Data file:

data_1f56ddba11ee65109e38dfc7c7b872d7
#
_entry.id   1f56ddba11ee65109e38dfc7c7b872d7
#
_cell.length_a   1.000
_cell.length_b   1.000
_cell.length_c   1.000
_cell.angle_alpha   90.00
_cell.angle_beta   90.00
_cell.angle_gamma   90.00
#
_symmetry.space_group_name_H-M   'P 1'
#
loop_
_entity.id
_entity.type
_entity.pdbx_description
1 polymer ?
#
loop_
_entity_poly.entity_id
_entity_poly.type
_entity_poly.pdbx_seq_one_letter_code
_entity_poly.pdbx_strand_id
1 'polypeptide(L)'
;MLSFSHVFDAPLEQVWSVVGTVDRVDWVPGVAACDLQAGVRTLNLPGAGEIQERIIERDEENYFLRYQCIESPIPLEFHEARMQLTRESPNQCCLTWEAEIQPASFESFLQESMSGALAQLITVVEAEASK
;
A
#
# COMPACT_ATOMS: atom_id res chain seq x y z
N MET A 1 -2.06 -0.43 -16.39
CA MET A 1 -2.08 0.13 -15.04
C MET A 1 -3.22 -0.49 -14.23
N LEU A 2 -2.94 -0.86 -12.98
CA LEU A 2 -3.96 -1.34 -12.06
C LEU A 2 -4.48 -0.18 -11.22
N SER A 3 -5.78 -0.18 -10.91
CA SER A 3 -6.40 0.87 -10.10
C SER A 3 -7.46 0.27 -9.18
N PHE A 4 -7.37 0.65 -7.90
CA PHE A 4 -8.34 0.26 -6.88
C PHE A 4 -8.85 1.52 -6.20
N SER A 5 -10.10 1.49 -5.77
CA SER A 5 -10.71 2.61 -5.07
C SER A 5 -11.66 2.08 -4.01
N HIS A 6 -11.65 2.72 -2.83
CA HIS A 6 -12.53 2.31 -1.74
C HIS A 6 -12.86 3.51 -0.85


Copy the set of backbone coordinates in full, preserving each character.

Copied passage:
data_1f56ddba11ee65109e38dfc7c7b872d7
#
_entry.id   1f56ddba11ee65109e38dfc7c7b872d7
#
_cell.length_a   1.000
_cell.length_b   1.000
_cell.length_c   1.000
_cell.angle_alpha   90.00
_cell.angle_beta   90.00
_cell.angle_gamma   90.00
#
_symmetry.space_group_name_H-M   'P 1'
#
loop_
_entity.id
_entity.type
_entity.pdbx_description
1 polymer ?
#
loop_
_entity_poly.entity_id
_entity_poly.type
_entity_poly.pdbx_seq_one_letter_code
_entity_poly.pdbx_strand_id
1 'polypeptide(L)'
;MLSFSHVFDAPLEQVWSVVGTVDRVDWVPGVAACDLQAGVRTLNLPGAGEIQERIIERDEENYFLRYQCIESPIPLEFHEARMQLTRESPNQCCLTWEAEIQPASFESFLQESMSGALAQLITVVEAEASK
;
A
#
# COMPACT_ATOMS: atom_id res chain seq x y z
N MET A 1 -2.06 -0.43 -16.39
CA MET A 1 -2.08 0.13 -15.04
C MET A 1 -3.22 -0.49 -14.23
N LEU A 2 -2.94 -0.86 -12.98
CA LEU A 2 -3.96 -1.34 -12.06
C LEU A 2 -4.48 -0.18 -11.22
N SER A 3 -5.78 -0.18 -10.91
CA SER A 3 -6.40 0.87 -10.10
C SER A 3 -7.46 0.27 -9.18
N PHE A 4 -7.37 0.65 -7.90
CA PHE A 4 -8.34 0.26 -6.88
C PHE A 4 -8.85 1.52 -6.20
N SER A 5 -10.10 1.49 -5.77
CA SER A 5 -10.71 2.61 -5.07
C SER A 5 -11.66 2.08 -4.01
N HIS A 6 -11.65 2.72 -2.83
CA HIS A 6 -12.53 2.31 -1.74
C HIS A 6 -12.86 3.51 -0.85